Good morning and welcome back to even more of this week’s news. There’s plenty going on (and plenty of reasons for anxiety this week in particular), so let’s dive into what’s happening in the world of architecture, art, design, and planning.
Gensler reveals conceptual designs for a future Flight Test Museum
Gensler has released a first look at what could become the new Flight Test Museum in Southern California, an institution slated to sit just outside of the Edwards Air Force Base. As this is the first publicly unveiled design, the building could change, but Gensler and the Air Force Flight Test Museum Foundation have envisioned a swooping structure that would take the rectangular footprint of an airplane hangar. Once complete, the museum will host more than 80 historic aircraft, a bar, gallery space, libraries, classrooms, and a gift shop.
The foundation is still fundraising to realize the museum, and if everything proceeds as planned, the full building and adjacent hangar could be completed by summer 2024.
Basquiat’s former home, now a graffiti mecca, is whitewashed
The former Manhattan home of Jean-Michel Basquiat at 57 Great Jones Street where the street artist lived, worked, and eventually died in 1988 has become a haven for graffiti artists, who have turned the white-walled building into an impromptu memorial. That is, until the building was whitewashed earlier this month without any indication of who ordered it. The current occupant, the high-end, referral-only restaurant Bohemian, reportedly refused to comment when asked if they were responsible.
H/t to Artnet News
Roy Lichtenstein’s former New York studio building gets a new life thanks to the Whitney
In other New York art news, the Greenwich Village building where pop artist Roy Lichtenstein lived and worked will become the new home of the Whitney Museum’s Independent Study Program (I.S.P.). The Roy Lichtenstein Foundation will donate the building to the museum, and the I.S.P. program will move into the studio in 2023, just in time for the 100th anniversary of Lichtenstein’s birth. Throughout his lifetime, the artist was a frequent collaborator with the museum, and it’s only fitting that the building will become the permanent home for a program that has produced a generation of well-known artists, writers, and curators.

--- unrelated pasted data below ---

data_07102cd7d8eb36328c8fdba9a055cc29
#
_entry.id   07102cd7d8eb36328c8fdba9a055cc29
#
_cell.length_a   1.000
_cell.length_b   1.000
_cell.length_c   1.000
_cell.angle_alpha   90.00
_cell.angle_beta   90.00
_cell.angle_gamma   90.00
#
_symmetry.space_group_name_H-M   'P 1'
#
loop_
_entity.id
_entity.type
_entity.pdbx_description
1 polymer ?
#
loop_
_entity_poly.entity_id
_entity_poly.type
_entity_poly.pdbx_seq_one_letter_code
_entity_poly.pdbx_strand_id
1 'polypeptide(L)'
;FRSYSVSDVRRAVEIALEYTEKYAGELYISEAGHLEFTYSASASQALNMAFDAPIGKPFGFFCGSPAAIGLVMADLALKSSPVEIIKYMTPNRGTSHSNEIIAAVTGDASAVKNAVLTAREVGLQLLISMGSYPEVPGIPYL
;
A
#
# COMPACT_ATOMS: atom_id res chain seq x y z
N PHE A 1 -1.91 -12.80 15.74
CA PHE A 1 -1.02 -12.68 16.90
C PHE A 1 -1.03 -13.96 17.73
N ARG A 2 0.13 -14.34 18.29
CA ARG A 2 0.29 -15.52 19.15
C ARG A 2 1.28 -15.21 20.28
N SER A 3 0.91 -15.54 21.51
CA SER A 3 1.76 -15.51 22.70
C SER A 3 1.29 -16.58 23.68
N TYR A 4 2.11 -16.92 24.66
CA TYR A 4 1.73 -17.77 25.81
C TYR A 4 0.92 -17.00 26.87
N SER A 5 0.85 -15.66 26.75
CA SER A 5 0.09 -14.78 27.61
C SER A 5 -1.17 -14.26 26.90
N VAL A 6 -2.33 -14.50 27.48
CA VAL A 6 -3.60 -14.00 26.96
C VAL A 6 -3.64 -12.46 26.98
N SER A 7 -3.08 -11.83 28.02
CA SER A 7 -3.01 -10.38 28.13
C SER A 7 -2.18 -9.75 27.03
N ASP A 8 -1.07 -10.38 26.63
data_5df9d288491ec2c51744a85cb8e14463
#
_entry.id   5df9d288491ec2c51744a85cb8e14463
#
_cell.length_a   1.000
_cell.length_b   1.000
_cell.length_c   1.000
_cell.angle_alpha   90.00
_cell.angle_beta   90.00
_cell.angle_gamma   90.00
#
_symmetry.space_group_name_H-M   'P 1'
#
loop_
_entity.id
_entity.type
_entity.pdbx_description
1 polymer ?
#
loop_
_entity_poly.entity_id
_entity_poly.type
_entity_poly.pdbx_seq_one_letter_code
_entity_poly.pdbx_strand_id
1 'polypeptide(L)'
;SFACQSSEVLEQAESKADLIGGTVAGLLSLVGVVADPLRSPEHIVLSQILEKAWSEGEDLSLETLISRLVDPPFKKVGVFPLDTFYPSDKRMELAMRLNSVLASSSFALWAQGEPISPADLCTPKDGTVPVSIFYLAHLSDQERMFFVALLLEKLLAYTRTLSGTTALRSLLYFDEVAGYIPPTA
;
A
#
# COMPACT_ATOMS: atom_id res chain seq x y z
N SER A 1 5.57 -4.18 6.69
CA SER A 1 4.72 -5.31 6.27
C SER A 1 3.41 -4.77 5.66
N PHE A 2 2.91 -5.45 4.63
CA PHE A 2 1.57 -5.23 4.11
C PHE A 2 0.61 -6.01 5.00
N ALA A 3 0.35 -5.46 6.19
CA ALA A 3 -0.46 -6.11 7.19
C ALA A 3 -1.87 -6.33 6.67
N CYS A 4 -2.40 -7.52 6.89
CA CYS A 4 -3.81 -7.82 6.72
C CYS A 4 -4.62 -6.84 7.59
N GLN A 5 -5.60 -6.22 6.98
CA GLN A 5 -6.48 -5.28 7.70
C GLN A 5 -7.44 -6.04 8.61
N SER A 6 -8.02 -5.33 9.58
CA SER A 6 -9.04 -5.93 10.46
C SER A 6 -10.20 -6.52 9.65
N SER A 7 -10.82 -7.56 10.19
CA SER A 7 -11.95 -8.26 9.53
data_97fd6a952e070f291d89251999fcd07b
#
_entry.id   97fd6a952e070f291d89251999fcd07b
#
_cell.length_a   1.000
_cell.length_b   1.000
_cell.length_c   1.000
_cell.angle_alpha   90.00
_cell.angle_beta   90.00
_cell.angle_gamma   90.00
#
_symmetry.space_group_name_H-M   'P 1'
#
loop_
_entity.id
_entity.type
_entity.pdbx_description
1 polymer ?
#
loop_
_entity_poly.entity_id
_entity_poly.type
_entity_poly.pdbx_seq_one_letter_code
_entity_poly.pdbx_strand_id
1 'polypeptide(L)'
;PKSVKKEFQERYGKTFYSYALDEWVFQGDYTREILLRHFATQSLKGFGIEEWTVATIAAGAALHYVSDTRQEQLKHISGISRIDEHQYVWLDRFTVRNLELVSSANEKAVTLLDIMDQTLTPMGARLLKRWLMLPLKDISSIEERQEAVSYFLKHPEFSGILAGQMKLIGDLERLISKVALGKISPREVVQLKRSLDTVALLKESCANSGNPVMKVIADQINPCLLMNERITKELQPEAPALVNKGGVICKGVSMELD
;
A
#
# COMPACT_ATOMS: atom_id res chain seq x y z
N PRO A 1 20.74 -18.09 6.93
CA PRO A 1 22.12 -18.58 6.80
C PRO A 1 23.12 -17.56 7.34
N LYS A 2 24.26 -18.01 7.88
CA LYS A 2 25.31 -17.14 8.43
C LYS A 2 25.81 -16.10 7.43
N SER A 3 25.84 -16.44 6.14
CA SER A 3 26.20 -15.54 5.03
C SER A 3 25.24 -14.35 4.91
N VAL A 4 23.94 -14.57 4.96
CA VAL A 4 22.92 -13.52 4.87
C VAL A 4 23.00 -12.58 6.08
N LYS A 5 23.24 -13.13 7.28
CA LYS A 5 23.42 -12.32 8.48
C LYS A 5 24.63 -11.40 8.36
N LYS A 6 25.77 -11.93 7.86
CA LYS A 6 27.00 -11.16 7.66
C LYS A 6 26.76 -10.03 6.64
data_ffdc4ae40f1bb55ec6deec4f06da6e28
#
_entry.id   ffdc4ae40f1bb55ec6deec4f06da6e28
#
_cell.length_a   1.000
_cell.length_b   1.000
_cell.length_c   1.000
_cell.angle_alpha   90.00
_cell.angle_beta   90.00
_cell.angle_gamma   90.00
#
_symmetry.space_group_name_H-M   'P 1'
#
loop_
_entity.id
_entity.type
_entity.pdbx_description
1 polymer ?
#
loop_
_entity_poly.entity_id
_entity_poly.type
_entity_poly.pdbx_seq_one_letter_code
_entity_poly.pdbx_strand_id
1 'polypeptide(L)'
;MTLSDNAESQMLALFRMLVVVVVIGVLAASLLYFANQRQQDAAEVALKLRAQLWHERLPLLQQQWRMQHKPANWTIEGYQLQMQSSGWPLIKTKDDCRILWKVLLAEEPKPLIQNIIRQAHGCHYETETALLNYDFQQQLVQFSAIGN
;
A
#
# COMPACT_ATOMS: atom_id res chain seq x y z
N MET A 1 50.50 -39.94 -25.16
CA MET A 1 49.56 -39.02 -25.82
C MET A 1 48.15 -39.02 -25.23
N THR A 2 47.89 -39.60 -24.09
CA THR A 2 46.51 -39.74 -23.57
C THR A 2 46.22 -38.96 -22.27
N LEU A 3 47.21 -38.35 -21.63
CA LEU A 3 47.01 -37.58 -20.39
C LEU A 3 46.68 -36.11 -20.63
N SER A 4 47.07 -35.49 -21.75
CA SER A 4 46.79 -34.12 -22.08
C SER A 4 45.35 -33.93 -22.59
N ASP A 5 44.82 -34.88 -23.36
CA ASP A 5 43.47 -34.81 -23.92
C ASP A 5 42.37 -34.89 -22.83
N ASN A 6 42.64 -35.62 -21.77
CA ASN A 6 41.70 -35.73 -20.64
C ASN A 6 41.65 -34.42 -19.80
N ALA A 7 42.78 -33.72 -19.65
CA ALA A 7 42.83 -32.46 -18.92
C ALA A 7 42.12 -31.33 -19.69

H/t to the New York Times
How are states spending funds from the American Rescue Plan?
Of the $1.9 trillion doled out in the passage of the American Rescue Plan last year, $350 billion has already been allocated to states and municipalities directly. So, how is it being used? Apart from Alabama’s plans to build two prisons at a cost of $400 million, rolling out broadband to underrepresented areas and bolstering water infrastructure have been popular choices. States have until 2026 to spend the money, meaning construction should continue for quite some time.
H/t to Construction Dive
Miami’s neglected Brutalist stadium is threatened as the city booms
The fate of the Brutalist Miami Marine Stadium, built in 1963 and shuttered since 1992 in the wake of Hurricane Andrew, hangs in the balance. Today, the National Register of Historic Places-listed stadium that once held packed concerts and was a site of pilgrimage for Cubans arriving in Miami, is crumbling. The city will decide whether to offer another set of bonds and restore the building, or let it fall further into neglect—and ultimately, demolition. A $45 million bond issuance was laid out in 2016 for the stadium’s restoration, but work progressed so slowly that financing expired.
H/t to The Washington Post
This neoclassical country home could be the largest built in the U.K. in a century
Plans have been unveiled for a country home that could be the largest in the United Kingdom in a century if built: a 72,000-square-foot neoclassical mansion that would sit on a sprawling 60-acre parcel near Chipping Norton, a market town in the Cotswold Hills of Oxfordshire, England. It’s unclear if the home, designed by Robert Adam, director of the Winchester- and London-based Adam Architecture, would pass planning approval or ever get built, as a modernist home designed for the site won approval in 2004 and was ultimately never realized.
H/t to Dezeen